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IT’S RARE TO know authorship of an 11th-century manuscript. However, thanks to Christopher De Hamel’s Meetings with Remarkable Manuscripts, the Oxford University’s Bodleian Library’s Bodley 717 is an exception. Tidbits follow from De Hamel’s book, which has already been celebrated here at SimanaitisSays, most recently in A Palaeographer’s Adventure.  

Meetings with Remarkable Manuscripts: Twelve Journeys into the Medieval World, by Christopher De Hamel, Penguin Press, 2016.

The Prophet Isaiah as Rastafarian. Bodley 717 is an 11th-century copy of St. Jerome’s commentary on the prophet Isaiah. Jerome, c. 347 A.D.-420 A.D., translated the Bible from earlier Greek and Hebrew sources while living in Bethlehem. 

The frontispiece of Bodley 717 shows Isaiah enthroned in Jerusalem. This and following images from Meetings with Remarkable Manuscripts.

De Hamel notes that “the frontispiece shows the skyline of the holy city between suitably oriental domes, although these are surmounted by crosses hardly appropriate for the time of Isaiah, who lived there in the eighth century B.C…. Some Old Testament exoticism is conveyed by his bizarrely braided hairstyle, parted in the centre, which would do credit to any Rastafarian.” 

De Hamel also notes that Isaiah holds a scroll reading “ECCO VIRGO CONCIPIET ET PARIET FILIUM, ET VOCABITUR NOMEN EI[US] EMMANUEL,” “Behold, a virgin will conceive and bear a son, and his name will be called Emmanuel.” 

An 11th-Century Selfie. De Hamel stresses the importance of Bodley 717: “… we not only know the name of the man whose three fingers held the pen in the late eleventh century, but we even have a picture of him doing so, for it ends with what is generally considered to be the earliest signed self-portrait in English art.”

Folio 287v of Bodley 717, the image of Hugo Pictor, “Hugo the painter.” Part of it reads, “Imago pictoris & illuminatoris huius operis,” “Picture of the painter and illuminator of this work.”

Was Hugo a southpaw? “In reality,” De Hamel says, “it is unlikely that Hugo is left-handed. His script has none of the backward slant so often detectable in the writing of left-handed people. It is just possible that he drew himself from a mirror, forgetting to adjust the image (or he knew it was in reverse, which is why he called in an ‘Imago,’ ‘reflexion’).”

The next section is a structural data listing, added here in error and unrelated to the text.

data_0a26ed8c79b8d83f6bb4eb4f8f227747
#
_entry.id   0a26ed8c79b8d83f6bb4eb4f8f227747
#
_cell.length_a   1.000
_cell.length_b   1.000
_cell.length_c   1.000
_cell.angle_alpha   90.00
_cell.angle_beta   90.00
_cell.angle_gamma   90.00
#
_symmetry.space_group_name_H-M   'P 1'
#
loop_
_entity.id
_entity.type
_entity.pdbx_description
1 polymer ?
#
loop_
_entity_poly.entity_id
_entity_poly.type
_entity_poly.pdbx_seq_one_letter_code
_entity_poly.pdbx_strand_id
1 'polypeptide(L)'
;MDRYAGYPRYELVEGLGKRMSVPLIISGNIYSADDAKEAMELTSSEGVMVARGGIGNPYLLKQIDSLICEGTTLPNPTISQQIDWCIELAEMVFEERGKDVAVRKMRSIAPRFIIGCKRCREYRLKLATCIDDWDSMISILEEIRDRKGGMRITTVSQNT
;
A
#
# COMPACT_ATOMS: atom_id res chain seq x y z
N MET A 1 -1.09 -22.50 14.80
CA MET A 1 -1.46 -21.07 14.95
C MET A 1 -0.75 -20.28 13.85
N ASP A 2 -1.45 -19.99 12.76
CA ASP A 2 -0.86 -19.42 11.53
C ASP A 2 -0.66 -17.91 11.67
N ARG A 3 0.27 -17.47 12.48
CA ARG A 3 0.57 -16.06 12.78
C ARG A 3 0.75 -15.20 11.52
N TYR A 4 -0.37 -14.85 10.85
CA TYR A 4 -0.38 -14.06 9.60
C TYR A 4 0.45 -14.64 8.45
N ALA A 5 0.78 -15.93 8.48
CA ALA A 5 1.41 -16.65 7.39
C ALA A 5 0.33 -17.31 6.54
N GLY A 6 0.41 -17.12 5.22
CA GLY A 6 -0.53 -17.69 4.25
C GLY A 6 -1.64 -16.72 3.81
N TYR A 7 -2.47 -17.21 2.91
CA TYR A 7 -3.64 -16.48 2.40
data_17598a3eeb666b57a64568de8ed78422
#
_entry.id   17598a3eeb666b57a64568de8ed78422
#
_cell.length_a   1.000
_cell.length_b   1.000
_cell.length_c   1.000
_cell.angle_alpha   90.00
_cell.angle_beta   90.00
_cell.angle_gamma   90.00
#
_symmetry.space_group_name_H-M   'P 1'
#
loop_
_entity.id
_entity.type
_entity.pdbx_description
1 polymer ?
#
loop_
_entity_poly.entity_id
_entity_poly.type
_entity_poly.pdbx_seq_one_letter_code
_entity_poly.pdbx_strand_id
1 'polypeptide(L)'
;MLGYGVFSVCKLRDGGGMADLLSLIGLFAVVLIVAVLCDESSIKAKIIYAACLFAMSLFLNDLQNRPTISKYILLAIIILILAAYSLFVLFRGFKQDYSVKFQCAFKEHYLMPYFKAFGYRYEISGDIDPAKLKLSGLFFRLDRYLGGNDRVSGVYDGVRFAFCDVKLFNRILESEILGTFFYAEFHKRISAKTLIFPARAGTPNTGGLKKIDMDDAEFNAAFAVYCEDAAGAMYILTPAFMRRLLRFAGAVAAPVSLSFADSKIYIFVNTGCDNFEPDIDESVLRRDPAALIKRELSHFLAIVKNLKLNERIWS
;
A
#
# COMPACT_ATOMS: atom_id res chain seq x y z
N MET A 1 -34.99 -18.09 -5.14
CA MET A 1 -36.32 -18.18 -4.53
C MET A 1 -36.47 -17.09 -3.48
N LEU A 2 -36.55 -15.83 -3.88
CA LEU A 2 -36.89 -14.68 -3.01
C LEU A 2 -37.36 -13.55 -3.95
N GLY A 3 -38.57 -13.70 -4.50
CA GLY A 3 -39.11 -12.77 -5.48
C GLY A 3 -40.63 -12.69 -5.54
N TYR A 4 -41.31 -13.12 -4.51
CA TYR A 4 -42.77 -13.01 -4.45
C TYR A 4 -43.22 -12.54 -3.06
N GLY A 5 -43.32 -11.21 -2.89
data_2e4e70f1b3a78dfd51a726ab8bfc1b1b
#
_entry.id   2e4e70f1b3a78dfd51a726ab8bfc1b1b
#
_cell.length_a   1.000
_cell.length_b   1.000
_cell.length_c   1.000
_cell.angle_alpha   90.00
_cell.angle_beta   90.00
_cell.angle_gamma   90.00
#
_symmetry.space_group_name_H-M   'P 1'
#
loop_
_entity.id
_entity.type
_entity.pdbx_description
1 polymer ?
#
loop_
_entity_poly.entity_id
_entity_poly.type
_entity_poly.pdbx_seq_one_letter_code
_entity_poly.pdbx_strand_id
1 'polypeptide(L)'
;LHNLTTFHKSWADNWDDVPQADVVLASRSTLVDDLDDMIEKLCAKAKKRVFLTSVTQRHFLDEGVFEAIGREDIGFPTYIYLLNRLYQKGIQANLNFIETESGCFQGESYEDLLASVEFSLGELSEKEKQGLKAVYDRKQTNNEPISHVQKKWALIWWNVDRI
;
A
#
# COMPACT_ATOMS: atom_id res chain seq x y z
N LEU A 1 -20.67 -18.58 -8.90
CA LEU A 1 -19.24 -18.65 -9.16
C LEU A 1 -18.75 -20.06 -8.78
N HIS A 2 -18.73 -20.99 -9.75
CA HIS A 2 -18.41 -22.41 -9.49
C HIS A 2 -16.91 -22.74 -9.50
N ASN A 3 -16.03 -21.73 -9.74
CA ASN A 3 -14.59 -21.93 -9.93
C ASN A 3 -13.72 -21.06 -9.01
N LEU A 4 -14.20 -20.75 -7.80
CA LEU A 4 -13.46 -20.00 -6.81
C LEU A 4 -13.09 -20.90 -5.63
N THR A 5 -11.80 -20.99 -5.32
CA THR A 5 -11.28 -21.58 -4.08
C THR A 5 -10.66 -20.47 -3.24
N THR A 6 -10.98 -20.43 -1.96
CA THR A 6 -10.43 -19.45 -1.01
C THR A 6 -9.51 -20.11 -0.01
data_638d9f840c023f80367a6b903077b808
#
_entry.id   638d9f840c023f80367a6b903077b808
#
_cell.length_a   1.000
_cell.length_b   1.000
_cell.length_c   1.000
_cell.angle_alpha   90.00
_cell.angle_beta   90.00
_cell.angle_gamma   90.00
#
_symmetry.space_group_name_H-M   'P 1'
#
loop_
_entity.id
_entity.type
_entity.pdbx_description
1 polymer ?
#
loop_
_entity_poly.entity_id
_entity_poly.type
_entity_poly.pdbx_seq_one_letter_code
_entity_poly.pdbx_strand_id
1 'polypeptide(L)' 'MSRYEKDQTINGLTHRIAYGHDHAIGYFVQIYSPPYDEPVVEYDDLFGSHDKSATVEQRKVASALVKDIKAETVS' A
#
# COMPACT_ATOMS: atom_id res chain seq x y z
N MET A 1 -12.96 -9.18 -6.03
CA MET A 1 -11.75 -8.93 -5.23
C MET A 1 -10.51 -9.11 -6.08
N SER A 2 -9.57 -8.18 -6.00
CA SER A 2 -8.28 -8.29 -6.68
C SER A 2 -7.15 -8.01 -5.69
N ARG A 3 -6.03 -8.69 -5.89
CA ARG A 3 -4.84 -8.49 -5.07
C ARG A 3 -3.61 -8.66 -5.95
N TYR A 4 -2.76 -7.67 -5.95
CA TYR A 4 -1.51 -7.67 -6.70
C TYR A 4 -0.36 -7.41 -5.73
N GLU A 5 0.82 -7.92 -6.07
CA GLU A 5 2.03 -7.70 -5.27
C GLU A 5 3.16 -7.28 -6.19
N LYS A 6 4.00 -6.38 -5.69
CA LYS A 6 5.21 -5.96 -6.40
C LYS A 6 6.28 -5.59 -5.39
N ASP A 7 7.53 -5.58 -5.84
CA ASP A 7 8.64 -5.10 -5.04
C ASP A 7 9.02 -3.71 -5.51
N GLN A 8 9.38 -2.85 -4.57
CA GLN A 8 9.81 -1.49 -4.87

“More probably…,” De Hamel continues, “the picture does not primarily depict him writing or painting, but designing the page. He is ruling its guidelines, using his right hand. The pen is in reserve, to be used when he is ready.” 

Designing a Page. Scribes, as the name suggests, aligned the text of a page by scribing thin lines in the parchment with a knife. De Hamel observes that the knife served other purposes as well: “for holding a page steady without the natural grease from using one’s fingers, and for sharpening the pen several times a day. (It is, of course, a penknife.)”

Fabricating a Page. Parchment comes from the hide of a calf, goat, or sheep (hence, the term “sheepskin” for an important document). “The principle of making parchment,” De Hamel explains, “is that the waterlogged skin is pared and thinned over and over again as it gradually dries while suspended under considerable tension from all sides.” 

Opps. A lunellum, a curved blade with a handle, was the tool used for this “rasping.” However, with the material under tension, an accidental nick could easily open up into an oval gap in the skin. “We can see examples of this in Bodley 717 on folios 36 and 53 and elsewhere.”

An early twelfth-century drawing of a parchmenter scraping skin under tension. A hole in Hugo Pictor’s manuscript was caused by an accidental nick. Below, another page’s imperfection was repaired by parchmenter stitching.

Holding the Quill Pen. De Hamel observes, “Most people today are taught to grasp a pen between the first and second fingers, secured by pressure from the thumb. Its movements are made by manipulating the thumb and forefinger.”

By contrast, he notes, “In the images here and in almost all others showing scribes in medieval manuscripts, the pen is held by the thumb against the underside of the first two fingers, more like a painter’s brush inverted. The two smaller fingers are tightly curled up. To write, the whole hand has to move across the page, and the entire arm is involved.”

Medieval penmanship.

De Hamel cites a common scribal exclamation: “Tres digiti scribunt totum corpusque laborat.” “Three fingers write but the whole body labours.” 

That they labored more than a thousand years ago continues to delight us today, thanks to scholars such as Christopher De Hamel. ds

© Dennis Simanaitis,, 2020  

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